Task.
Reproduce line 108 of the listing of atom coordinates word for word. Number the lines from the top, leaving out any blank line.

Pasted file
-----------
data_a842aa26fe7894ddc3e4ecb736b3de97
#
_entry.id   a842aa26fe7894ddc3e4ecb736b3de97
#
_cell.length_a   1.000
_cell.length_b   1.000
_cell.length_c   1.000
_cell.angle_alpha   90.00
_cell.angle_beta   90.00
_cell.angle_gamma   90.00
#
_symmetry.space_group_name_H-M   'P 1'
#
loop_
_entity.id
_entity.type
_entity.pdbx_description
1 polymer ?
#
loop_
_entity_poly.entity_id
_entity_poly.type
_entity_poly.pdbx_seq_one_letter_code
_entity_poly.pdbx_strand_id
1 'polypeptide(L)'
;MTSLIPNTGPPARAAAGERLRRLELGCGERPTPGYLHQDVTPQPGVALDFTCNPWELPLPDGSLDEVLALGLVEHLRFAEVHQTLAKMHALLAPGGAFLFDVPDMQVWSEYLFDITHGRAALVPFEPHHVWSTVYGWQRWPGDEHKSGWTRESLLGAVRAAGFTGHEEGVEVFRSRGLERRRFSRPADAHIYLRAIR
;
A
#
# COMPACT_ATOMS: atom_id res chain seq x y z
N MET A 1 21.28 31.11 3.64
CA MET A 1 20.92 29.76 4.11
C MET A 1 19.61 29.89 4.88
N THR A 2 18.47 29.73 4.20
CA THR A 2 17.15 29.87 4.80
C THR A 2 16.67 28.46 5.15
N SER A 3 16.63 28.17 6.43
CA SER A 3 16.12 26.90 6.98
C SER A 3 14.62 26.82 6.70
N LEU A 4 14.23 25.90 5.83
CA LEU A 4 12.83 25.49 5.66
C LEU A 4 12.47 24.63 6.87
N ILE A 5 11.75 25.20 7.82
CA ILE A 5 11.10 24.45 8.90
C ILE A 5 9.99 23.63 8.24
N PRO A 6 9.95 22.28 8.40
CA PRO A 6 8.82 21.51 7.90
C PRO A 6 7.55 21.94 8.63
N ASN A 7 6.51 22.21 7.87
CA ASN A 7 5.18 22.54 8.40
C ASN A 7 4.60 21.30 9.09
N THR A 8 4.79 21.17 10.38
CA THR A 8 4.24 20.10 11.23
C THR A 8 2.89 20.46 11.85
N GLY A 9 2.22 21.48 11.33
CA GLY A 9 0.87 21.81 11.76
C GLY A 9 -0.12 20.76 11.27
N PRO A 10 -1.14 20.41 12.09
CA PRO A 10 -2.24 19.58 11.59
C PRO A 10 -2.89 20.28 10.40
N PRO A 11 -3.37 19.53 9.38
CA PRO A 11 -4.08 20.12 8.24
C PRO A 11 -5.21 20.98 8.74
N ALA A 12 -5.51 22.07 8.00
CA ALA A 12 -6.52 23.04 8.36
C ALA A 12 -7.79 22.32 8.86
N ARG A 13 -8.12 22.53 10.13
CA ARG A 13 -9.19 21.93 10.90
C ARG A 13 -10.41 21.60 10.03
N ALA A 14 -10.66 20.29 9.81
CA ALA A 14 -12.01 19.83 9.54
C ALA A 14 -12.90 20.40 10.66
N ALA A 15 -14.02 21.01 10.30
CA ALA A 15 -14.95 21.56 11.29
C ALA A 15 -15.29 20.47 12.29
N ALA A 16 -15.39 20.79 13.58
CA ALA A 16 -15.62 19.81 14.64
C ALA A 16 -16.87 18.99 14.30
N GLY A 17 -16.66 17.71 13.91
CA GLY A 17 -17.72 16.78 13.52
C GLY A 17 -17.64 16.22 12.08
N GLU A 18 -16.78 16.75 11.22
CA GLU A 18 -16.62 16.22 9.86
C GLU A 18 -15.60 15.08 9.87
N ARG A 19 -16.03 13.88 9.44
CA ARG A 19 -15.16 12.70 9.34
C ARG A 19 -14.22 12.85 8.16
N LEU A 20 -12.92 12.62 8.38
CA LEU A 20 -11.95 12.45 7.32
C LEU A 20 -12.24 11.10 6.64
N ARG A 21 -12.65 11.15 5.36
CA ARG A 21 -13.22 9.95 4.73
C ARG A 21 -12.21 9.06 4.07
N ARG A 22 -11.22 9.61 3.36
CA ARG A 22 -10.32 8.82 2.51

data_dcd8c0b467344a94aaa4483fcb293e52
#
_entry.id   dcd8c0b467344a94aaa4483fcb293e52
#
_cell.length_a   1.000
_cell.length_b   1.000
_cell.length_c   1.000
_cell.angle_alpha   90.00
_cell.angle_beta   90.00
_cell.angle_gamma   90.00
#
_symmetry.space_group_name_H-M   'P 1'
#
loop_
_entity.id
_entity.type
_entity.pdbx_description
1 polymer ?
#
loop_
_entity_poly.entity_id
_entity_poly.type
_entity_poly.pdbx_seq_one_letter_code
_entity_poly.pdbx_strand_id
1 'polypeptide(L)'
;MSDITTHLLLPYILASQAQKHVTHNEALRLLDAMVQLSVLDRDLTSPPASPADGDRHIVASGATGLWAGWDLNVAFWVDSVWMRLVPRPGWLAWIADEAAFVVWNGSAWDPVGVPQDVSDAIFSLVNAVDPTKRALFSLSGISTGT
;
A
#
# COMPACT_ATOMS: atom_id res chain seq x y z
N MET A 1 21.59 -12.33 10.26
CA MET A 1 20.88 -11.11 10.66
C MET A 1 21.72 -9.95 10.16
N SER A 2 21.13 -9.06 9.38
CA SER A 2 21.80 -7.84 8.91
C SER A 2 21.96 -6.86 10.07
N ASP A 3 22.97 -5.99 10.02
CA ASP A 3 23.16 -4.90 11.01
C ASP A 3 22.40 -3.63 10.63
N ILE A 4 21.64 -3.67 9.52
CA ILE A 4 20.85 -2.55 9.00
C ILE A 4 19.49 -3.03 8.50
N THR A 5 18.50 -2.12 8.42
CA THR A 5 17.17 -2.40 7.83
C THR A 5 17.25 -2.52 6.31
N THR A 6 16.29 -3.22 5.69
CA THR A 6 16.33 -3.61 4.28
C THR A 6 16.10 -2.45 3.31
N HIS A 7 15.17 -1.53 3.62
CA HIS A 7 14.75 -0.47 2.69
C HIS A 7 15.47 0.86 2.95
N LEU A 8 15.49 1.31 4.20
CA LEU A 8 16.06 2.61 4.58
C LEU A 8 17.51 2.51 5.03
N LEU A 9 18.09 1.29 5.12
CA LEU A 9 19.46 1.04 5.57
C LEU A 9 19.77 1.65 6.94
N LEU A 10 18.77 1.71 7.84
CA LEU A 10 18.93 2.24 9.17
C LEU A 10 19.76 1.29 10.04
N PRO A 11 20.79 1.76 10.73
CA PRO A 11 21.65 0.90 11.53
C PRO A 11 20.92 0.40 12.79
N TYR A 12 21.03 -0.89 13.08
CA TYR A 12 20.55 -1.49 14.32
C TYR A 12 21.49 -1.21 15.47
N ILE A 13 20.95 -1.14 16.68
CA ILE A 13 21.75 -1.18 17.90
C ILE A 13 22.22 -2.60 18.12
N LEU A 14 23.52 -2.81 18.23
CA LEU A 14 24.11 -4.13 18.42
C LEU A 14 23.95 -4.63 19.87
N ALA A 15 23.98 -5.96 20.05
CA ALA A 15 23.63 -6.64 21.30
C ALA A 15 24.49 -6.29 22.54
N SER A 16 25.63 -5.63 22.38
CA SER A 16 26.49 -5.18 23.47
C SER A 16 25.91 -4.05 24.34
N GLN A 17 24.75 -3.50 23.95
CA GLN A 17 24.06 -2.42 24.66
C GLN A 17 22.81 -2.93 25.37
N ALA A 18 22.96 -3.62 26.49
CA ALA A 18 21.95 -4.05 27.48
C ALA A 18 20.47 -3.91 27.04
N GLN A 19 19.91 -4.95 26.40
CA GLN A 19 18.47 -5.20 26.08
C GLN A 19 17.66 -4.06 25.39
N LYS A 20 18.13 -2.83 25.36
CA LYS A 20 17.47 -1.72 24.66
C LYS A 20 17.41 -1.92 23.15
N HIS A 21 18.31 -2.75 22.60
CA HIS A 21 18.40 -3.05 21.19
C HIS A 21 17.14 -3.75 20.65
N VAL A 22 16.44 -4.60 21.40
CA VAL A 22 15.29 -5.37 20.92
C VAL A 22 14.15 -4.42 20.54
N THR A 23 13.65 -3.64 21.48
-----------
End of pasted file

#